The city tour was really cool, it was done in English because the only people that chose to go were me and a group of students from a beginner class, but I got to learn a lot about the history of the city. We learned about how the Promenade came to be (the Promenade is a tree-lined walking and bike path that surrounds the Altstadt (old city)/city center), because it was where the old city wall was. When the city no longer needed a wall to defend it, and needed more space to expand, the wall was taken down and the architect in charge decided that rather than just becoming a part of the city, it should remain as a green space where the old wall was. The Promenade is my walk to school every morning, which is super great because it’s lovely (it was awful for allergies until my body got used to it though). One of the other things on the city tour was learning about the history of the buildings, which I love. There’s a long history of religious fighting in the city, which is actually why there are three cages hanging from the top of St. Lamberti Kirche. In the middle ages, the city was taken over, and then when it was reclaimed, the Bishop hung the bodies of the three most important figures in the other regime from the top of the tallest building in the city as a warning against others who may want to attack. There’s a really interesting (and violent) history to the city, so it was cool to learn about it. The city also served as a regional Nazi headquarters during WWII, so a lot of the buildings were destroyed during the second World War. All along the Prinzipalmarkt (the main street in the Altstadt), you can see where buildings have been re-built. Most of the buildings have two dates: one that shows when the building was originally built, and the second is when it was rebuilt after the war.

The first weekend I was in Münster was Hafenfest, an annual festival held at the Hafen (the Harbor). It wasn’t as exciting as people had made it out to be, but I got to hang out with some new friends and get to see the local culture a little bit more. There were lots of shop-stands, as well as games, activities, and live performances. It was pretty fun, and it was great to see how beautiful the harbor in Münster is (even if it did get me very sun-burnt).

Other than just doing things with the school, I did a lot of exploring, especially in my first week. I spent a couple hours walking around the entire Aasee (the lake that’s connected the the river Aa), because it’s pretty close to my house. It was absolutely beautiful (everything here is), but walking roughly 3.5 miles in 90+ degree heat (in Fahrenheit, I still don’t fully understand Centigrade, even though it’s used everywhere but the US) probably wasn’t my smartest decision. I ended up stopping at a restaurant on the opposite side of the lake, and it was lovely.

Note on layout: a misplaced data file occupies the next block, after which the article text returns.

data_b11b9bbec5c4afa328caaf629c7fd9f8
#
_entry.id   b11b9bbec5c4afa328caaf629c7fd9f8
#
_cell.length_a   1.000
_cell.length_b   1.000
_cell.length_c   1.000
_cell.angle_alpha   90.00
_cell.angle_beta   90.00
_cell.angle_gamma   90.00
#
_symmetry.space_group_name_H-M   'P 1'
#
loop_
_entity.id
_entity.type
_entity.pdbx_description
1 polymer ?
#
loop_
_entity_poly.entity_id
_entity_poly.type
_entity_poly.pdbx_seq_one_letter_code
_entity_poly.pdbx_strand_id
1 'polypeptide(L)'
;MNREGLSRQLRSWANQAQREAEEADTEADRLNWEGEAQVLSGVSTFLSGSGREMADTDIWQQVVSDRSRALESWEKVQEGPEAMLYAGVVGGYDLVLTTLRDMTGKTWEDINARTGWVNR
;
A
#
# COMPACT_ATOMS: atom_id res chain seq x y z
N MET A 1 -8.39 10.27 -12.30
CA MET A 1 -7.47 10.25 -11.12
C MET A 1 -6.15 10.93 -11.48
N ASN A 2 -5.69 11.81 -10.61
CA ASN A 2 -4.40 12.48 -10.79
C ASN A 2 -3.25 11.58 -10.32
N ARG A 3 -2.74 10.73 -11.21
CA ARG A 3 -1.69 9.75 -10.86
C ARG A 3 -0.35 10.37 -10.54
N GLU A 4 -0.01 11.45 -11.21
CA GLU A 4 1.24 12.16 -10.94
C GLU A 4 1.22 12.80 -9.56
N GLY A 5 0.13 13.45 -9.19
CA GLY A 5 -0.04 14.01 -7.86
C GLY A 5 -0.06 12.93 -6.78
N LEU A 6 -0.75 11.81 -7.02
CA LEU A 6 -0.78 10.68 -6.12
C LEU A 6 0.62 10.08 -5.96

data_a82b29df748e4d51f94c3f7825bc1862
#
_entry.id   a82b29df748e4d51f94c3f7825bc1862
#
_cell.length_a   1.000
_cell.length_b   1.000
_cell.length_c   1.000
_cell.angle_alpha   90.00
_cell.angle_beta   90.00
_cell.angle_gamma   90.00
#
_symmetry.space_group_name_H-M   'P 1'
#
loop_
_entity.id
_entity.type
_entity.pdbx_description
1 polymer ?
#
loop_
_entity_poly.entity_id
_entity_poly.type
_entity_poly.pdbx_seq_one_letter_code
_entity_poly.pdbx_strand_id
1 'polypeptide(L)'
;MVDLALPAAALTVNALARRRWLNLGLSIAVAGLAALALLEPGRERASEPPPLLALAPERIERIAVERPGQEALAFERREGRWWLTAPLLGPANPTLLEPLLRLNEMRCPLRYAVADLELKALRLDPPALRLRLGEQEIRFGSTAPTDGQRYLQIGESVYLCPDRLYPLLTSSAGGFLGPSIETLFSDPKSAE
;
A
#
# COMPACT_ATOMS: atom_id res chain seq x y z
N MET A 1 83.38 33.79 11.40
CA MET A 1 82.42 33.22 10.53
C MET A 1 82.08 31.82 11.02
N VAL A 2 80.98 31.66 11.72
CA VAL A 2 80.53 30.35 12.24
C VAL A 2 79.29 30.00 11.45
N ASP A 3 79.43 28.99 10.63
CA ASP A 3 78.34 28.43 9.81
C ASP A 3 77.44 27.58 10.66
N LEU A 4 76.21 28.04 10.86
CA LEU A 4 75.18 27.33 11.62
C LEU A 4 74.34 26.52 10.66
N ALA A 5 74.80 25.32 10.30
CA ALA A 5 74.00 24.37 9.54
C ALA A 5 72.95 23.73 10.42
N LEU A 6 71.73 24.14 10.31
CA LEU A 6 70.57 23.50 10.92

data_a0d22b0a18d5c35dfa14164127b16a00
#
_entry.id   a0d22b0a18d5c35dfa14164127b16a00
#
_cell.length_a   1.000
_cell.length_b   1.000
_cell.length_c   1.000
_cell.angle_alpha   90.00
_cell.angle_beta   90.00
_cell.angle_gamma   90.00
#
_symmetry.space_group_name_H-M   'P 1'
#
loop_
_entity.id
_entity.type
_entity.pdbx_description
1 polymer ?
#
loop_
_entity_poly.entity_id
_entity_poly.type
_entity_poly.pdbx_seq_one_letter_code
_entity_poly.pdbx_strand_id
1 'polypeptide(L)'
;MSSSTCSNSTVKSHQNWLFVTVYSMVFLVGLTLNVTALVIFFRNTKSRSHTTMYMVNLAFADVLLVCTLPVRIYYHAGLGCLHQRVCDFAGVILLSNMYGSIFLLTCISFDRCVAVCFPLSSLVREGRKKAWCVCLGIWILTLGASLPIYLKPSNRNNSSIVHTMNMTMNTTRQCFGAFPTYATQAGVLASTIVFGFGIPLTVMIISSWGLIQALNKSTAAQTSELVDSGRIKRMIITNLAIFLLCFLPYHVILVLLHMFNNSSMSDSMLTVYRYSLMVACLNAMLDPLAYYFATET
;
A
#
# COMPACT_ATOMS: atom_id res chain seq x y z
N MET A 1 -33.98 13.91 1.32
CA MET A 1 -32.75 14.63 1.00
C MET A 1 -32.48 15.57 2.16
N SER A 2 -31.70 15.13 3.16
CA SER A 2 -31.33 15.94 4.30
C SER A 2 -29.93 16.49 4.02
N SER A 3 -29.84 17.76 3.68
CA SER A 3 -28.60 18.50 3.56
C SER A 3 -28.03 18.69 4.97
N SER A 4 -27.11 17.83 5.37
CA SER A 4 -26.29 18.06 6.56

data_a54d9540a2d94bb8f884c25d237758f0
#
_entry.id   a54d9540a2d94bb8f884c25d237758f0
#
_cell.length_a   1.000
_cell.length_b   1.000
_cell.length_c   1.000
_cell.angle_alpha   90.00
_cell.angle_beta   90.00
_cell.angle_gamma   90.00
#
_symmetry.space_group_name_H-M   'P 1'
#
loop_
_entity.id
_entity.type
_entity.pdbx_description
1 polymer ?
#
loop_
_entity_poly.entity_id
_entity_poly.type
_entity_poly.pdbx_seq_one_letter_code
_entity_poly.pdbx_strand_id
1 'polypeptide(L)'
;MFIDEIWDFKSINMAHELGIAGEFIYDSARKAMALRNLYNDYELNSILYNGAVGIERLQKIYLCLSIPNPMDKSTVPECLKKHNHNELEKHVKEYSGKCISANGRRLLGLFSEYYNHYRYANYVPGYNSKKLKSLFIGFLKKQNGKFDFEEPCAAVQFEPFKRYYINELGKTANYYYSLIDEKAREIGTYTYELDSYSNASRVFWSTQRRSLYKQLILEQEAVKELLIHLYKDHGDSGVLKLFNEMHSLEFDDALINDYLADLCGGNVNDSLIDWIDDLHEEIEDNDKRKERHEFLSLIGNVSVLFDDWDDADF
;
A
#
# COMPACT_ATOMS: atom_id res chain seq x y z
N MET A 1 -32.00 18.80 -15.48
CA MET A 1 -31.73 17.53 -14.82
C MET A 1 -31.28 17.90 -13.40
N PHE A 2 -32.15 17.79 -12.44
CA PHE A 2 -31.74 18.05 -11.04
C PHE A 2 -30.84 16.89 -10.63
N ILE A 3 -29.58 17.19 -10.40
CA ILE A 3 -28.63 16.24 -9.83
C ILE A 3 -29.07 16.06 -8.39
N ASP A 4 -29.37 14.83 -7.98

It wasn’t all fun and rainbows the first week though. Finding out that your computer charger doesn’t fit into your adapter will stress anyone out. On the bright side, I was able to find a store that sells Apple products, so I bought just the plug part of my computer charger that works in a German outlet. After buying a new adapter, I was able to wander around the city and go exploring. The sun sets extremely late here, it’s usually still light until 10:30 or so, and so being out in the evenings is nice because you can stay out until 9 or 10 without having to worry about it getting dark. I wandered around the city quite a bit my first week, because I wanted to see what was around, and I knew how to get home from der Dom, one of the most prominent landmarks in the city. That made it easy to explore, because if I did get lost (I never did), then I’d be able to easily find my way home by asking how to get to der Dom. I learned that it’s a really lovely city, with a lot of really interesting shops, though they have weird hours, so I didn’t get to go into all of the shops that I would have liked to.


~~~~~~~~~~Trip to Amsterdam!~~~~~~~~~~

The Thursday of my first week was a Catholic Holiday (Corpus Christi in English), and since Münster is a really Catholic city, it’s a public holiday so everything is closed. Most stores are closed, and more importantly, there was no school. Because it was a public holiday, Kapito organized a trip to Amsterdam for the day, which I was lucky enough to be able to go on.

Amsterdam was a beautiful city: at the time we worded it as “Like New York City but older and with canals.” In Amsterdam we went on a short city-tour, where we GEDSC DIGITAL CAMERAgot the chance to walk around and see the city. We saw the Red Light District, which is famous for prostitutes and marijuana. It was really interesting to see it. In the Red Light District, many of the buildings have windows with closed curtains, and then at night, in the windows there will be a prostitute sitting in a chair, waiting for potential customers (it’s illegal to photograph them though, so on the right is a photo of some of the windows during the daytime). There are coffee-shops on every street corner, and most of the souvenirs in the region are either related to marijuana or shaped like genitals. Any other souvenirs are either windmills or Dutch wooden shoes.